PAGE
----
"Black beauties" fire up India's railway tourism
By Rohan Dua
NEW DELHI (Reuters) - The pounding of pistons, the rhythmic chuff of a locomotive and storybook names such as "Fairy Queen" are all part of the allure of India's old-fashioned steam railways, which once tied together this vast nation.
Now, heritage train aficionados are turning their passion toward the foreign tourist market, hoping for even more attention -- and preservation -- for the "Iron Ladies" they love.
"Steam heritage tourism is a potential tourism sector for the country," said Ashwani Lohani, Divisional Railway Manager, Delhi, Indian Railways.
"The presence of raw fire that fires raw power in the belly of steam locomotives attracts tourists, and the unique sound, the rocking gait, the shrill whistle, the throbbing body and an open design... are features that impart an irresistible charm to these black beauties," he added.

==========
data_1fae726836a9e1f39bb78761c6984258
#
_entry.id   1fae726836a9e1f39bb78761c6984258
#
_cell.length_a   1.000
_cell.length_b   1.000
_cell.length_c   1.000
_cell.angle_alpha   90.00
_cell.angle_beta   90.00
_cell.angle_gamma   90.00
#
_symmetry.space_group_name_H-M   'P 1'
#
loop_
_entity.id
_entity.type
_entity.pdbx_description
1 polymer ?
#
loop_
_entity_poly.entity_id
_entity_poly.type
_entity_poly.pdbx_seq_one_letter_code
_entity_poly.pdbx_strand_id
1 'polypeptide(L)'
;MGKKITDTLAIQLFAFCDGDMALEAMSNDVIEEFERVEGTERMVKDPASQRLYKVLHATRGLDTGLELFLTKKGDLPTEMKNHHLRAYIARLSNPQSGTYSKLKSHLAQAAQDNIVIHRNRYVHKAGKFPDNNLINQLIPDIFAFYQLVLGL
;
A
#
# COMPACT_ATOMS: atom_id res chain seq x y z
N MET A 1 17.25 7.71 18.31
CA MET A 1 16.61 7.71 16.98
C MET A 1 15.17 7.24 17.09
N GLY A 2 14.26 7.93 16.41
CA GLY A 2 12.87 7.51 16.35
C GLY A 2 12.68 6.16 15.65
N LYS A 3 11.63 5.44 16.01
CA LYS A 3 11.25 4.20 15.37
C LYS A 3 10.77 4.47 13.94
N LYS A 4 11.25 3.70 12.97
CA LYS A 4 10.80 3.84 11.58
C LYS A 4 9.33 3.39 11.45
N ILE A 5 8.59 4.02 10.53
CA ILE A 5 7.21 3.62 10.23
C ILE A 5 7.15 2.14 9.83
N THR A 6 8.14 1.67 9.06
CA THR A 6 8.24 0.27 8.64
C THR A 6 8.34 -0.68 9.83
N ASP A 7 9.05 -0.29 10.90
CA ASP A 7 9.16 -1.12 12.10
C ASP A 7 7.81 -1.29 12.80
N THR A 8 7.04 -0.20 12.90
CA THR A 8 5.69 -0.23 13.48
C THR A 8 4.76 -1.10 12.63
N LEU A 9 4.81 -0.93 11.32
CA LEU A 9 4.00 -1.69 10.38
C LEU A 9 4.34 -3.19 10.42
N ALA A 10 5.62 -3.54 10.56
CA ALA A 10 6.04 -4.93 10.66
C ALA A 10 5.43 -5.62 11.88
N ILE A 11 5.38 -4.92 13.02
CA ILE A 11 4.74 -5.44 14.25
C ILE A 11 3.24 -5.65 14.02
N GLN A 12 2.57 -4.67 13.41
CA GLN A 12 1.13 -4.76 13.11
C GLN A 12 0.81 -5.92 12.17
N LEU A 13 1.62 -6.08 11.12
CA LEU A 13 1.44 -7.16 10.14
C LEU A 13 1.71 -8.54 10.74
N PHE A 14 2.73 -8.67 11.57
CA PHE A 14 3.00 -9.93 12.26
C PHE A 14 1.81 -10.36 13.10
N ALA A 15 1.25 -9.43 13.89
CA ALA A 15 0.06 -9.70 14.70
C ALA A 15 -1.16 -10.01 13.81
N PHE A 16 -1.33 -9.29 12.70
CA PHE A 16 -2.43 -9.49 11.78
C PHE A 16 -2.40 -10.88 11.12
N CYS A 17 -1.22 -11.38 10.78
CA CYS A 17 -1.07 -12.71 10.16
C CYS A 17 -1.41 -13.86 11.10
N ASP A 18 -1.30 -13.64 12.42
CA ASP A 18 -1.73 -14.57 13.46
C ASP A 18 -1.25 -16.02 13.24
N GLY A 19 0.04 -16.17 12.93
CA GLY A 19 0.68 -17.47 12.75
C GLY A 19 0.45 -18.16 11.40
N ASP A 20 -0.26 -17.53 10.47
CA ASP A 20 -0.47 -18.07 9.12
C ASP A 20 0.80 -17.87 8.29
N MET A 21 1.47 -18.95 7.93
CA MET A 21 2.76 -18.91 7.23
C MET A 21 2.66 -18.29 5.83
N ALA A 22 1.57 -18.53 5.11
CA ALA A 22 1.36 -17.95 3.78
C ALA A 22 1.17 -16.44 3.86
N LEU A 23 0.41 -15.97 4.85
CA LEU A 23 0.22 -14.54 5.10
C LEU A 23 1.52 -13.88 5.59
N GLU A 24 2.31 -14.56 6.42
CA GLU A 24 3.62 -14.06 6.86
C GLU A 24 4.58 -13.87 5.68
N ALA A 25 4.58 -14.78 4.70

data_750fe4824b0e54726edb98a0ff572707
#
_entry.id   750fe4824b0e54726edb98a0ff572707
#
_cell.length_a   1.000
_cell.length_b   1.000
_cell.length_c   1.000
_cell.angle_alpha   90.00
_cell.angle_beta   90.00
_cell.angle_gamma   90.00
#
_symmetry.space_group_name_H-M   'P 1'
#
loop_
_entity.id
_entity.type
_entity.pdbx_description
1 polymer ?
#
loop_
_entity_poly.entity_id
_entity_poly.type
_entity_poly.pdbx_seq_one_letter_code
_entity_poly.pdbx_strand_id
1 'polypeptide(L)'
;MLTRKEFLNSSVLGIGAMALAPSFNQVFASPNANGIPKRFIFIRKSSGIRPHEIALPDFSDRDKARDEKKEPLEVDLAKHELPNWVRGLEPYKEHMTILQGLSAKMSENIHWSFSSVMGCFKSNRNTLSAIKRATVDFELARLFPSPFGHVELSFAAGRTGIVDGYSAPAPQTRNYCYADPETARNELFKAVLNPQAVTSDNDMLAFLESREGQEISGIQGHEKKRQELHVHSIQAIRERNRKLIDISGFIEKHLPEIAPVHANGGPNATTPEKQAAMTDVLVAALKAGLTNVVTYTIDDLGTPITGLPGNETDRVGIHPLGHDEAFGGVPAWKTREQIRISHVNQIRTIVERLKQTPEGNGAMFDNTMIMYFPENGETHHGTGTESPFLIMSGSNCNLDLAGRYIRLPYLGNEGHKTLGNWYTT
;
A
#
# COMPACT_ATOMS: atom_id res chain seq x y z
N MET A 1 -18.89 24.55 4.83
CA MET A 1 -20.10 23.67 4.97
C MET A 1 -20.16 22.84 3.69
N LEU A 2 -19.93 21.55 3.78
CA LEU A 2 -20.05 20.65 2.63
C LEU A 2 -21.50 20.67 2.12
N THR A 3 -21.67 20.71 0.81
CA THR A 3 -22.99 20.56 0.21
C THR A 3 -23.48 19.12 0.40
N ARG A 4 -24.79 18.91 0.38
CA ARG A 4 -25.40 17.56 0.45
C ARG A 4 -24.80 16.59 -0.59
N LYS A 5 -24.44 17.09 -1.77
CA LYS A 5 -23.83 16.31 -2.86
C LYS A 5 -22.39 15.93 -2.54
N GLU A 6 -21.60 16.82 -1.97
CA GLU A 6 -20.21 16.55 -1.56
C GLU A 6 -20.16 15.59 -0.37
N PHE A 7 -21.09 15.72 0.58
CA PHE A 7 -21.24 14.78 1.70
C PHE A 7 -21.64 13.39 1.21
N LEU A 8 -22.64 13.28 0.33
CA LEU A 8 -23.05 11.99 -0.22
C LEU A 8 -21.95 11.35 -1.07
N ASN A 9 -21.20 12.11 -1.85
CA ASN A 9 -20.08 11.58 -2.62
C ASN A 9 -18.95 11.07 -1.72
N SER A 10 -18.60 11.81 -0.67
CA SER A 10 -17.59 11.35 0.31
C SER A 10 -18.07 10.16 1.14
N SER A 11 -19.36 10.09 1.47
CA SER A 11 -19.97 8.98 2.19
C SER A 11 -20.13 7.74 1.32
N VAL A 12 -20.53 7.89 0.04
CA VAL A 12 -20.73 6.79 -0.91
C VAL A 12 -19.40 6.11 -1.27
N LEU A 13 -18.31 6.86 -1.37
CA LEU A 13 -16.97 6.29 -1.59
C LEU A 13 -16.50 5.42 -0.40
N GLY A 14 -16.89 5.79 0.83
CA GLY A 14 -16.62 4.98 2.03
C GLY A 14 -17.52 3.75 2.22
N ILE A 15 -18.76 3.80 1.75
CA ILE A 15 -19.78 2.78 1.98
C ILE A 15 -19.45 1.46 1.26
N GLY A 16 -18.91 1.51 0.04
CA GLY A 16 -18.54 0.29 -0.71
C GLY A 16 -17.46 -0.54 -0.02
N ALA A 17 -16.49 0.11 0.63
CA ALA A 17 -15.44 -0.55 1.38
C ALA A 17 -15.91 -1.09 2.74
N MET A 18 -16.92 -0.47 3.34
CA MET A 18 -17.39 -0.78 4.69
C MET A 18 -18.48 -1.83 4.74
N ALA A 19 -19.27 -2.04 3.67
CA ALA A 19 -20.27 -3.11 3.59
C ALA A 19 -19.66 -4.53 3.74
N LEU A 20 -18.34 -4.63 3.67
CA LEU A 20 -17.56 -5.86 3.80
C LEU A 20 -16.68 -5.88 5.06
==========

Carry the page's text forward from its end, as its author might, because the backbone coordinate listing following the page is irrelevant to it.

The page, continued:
Lohani, once director of India's National Rail Museum and who piloted the historic run of the Fairy Queen, an 1855 steam locomotive recognized by Guinness World Records as the world's oldest working locomotive, is hardly alone in his passion.
There are several fan clubs on social networking websites, as well as magazines and blogs about travel to unusual places.
Others pour their hearts into fashioning model trains or dreaming about doing so. A museum dedicated to train miniatures in the western city of Pune has over 400 working model trains which draw more than 500 people every week.
"There are people who come to purchase these models and stock them in their drawing rooms and there are those who just admire them but can't afford to buy them because of their price, which vary from $100 to $300," said Ravi Joshi, who runs the museum. Continued...